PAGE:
Construction has been the subject of much controversy over the last years, as the number of incidents leaving damages to third parties, injuries, and indeed deaths steadily increased.

In July, the Maltese Government finally passed into law a piece of legislation that has been promised since 2019, claiming that it will bring a semblance of order and responsibility to an industry long described as something of a lawless jungle.

A major bone of contention has been the regulation of demolition and excavation, due to their particularly dangerous nature and their potential to cause damage to adjacent sites and innocent bystanders, as seen in Mellieħa, Gwardamanġa, Pieta, Birkirkara and Kordin.

The person tasked with getting these long-delayed regulations over the hump and established in law is Stefan Zrinzo Azzopardi, Minister for Planning and Public Works since March 2022.

Since the new rules requiring the licensing of contractors involved in these dangerous activities came into effect in July, there has been no shortage of criticism. The Malta Developers Association (MDA) and the Chamber of Architects both expressed their disappointment that a draft provision making licensing conditional on the presentation of a valid insurance policy was removed in the final bill.

Meanwhile, contractors involved in demolition and construction speaking to on condition of anonymity seemed entirely in the dark as to the requirements and obligations of licences.

“We don’t know anything. Neither do architects, nor the MDA,” said one contractor. “We are just going to apply and wait and see.”

Another contractor said that his company was not even going to apply for the time being, since there is no clarity about what having a licence would actually mean.

“Does this mean that all the workers need to be licensed and become liable for any damages? Forget about it! Our workers do not want and will not accept that responsibility.”

So are these much-touted regulations just a big bag of nothing? Or will they cause an industry seen as a key economic pillar to sputter and come to a halt? caught up with Minister Zrinzo Azzopardi to get his side of the story and find out whether all the criticism is justified, or is simply the rumblings of an industry resistant to change.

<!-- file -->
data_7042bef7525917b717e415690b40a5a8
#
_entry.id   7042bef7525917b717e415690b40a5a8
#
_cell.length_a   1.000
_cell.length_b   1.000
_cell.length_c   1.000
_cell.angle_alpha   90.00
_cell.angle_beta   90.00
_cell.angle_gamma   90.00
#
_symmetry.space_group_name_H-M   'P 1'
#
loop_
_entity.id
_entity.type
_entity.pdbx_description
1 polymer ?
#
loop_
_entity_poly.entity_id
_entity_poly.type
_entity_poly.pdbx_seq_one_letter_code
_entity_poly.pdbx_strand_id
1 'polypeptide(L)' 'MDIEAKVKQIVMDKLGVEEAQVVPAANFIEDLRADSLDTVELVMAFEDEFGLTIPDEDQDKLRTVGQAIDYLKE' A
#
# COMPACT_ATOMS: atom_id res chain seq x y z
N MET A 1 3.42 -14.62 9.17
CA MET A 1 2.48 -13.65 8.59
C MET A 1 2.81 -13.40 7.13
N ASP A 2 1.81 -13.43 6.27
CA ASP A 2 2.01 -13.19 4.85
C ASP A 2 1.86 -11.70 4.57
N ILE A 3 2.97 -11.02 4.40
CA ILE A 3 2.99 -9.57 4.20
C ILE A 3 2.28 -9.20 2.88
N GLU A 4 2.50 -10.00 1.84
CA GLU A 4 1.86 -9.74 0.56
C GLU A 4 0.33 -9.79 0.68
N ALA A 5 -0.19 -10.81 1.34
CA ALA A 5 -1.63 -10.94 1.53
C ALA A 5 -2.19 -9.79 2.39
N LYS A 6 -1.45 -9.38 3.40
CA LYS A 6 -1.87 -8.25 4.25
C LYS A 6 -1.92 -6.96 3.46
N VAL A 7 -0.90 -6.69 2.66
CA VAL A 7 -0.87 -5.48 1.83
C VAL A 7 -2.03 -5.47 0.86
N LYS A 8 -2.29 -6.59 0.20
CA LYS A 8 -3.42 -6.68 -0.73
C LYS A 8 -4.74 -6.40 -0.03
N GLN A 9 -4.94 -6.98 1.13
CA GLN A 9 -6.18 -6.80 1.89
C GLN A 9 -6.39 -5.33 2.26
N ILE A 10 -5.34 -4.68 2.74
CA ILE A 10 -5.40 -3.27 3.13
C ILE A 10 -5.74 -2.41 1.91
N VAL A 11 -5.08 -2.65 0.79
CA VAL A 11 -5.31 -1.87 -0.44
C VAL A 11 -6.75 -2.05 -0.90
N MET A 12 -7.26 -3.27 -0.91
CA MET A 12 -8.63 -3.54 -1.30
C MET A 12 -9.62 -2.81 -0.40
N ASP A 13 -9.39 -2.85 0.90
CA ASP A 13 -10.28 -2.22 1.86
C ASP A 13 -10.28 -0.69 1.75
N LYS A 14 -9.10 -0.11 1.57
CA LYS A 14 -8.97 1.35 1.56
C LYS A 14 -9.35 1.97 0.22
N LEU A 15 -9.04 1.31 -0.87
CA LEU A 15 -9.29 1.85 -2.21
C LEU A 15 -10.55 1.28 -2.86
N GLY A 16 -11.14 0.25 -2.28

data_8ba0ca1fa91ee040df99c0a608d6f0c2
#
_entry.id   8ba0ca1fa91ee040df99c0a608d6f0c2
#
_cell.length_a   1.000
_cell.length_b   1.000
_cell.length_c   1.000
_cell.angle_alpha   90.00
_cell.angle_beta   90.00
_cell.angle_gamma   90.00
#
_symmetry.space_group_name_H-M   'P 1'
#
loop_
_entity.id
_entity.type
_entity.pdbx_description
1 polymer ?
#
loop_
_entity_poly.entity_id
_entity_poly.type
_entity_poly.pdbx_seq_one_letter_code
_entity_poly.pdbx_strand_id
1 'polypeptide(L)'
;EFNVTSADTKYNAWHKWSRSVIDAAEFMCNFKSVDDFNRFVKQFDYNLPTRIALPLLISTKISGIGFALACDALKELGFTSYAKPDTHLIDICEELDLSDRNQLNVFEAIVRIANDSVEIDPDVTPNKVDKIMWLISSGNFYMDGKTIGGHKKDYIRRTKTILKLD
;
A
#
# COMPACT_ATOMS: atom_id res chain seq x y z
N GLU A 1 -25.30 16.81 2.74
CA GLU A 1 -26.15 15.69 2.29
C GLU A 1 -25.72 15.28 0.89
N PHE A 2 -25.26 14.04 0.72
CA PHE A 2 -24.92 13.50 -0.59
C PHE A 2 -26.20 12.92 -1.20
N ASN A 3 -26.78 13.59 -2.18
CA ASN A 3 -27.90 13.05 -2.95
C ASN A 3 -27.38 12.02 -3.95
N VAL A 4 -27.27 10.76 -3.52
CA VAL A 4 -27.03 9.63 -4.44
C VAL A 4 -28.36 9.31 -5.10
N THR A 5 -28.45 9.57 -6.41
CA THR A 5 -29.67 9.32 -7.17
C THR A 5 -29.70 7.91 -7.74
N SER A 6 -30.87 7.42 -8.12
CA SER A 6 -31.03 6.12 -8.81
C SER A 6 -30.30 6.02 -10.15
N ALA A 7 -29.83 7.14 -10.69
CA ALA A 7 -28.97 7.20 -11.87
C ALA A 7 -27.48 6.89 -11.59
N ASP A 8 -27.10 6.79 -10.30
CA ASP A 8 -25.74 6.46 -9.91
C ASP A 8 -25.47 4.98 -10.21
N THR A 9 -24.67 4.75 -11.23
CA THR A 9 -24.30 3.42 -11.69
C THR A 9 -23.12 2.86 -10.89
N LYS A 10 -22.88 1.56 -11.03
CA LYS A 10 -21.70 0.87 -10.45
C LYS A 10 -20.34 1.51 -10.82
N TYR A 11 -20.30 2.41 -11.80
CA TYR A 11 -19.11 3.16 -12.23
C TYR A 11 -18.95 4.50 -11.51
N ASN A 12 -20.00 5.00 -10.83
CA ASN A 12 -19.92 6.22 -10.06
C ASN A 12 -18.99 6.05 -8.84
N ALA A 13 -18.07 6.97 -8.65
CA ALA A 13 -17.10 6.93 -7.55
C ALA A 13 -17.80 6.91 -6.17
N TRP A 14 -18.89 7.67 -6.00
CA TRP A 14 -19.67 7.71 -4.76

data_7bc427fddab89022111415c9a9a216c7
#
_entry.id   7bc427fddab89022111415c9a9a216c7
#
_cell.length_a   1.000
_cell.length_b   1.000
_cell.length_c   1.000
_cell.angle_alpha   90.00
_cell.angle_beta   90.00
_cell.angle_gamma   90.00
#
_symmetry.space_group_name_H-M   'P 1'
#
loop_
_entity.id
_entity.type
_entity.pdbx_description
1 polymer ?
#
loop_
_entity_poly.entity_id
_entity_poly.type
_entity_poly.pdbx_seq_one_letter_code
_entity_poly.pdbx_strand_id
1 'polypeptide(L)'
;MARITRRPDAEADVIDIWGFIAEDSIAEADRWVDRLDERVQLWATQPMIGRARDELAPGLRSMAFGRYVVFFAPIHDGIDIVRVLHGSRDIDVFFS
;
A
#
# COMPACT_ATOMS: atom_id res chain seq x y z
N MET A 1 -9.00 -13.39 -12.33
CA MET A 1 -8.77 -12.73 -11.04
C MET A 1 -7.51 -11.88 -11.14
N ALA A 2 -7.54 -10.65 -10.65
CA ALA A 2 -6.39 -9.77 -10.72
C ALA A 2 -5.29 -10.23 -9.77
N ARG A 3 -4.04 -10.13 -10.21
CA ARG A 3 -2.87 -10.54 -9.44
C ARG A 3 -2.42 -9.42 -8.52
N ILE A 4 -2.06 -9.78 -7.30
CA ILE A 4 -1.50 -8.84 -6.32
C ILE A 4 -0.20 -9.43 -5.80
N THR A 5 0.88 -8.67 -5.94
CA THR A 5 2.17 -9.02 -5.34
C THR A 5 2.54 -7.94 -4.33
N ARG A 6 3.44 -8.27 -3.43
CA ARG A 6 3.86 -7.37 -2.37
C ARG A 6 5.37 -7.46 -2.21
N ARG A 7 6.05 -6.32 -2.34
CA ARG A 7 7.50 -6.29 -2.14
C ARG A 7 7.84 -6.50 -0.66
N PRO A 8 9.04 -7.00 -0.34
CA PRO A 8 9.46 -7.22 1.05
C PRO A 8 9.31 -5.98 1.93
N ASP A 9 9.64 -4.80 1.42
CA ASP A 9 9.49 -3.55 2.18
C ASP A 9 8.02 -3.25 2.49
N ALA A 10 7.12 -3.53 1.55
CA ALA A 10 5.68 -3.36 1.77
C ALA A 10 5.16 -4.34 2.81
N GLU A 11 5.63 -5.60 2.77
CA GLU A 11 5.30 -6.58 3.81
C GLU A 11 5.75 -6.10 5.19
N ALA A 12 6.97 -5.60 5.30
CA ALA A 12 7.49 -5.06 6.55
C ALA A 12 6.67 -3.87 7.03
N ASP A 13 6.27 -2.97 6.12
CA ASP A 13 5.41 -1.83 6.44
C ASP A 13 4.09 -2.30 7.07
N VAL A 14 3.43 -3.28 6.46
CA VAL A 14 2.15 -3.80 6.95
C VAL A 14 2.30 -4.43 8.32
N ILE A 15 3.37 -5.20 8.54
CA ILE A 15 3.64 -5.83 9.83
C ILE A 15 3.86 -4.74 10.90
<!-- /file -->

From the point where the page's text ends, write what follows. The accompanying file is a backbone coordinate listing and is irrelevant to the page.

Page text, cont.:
No small task

He begins by arguing that although the Government has come under fire for postponing the publication of the new rules for years, the challenge it faced should not be underestimated.

“How do you get a very large, very active, and almost totally unregulated industry into a comprehensive legal framework? It takes time,” he says, recalling that even the bill setting up the Building Regulations Office – the forerunner to the current Building and Construction Authority (BCA) – took two years from first reading to enactment.

“When he introduced that bill in 2009, George Pullicino [the then-Minister responsible for the sector] had stated that talks had been underway since 2000. So we need to recognise the scale of the challenge here.”

He explains that the point of departure for the new regulation was the mason’s (or builder’s) licence, which was introduced way back in the 19th century, and which was essentially the only form of licensing prior to the new rules.

Now, there will be three distinct licences – for excavation, for demolition, and a general contractor’s licence that effectively replaces the old Mason’s Licence, which will however remain relevant as an accepted qualification when registering under the new regulations.

Minister Zrinzo Azzopardi singles out excavation as the activity which presented the biggest question mark: “Traditionally, demolition would be overseen by the licensed builder, but in the case of excavation, it was a total grey area.”

As has been frequently pointed out, until now, anyone could buy an excavator one day and go dig pits next to people’s homes the next.

“The activity was not properly covered because it used to be done with handheld power tools,” says Minister Zrinzo Azzopardi. “The introduction of dedicated heavy machinery, as we started building further underground, completely changed the situation.”

Will it be enforced?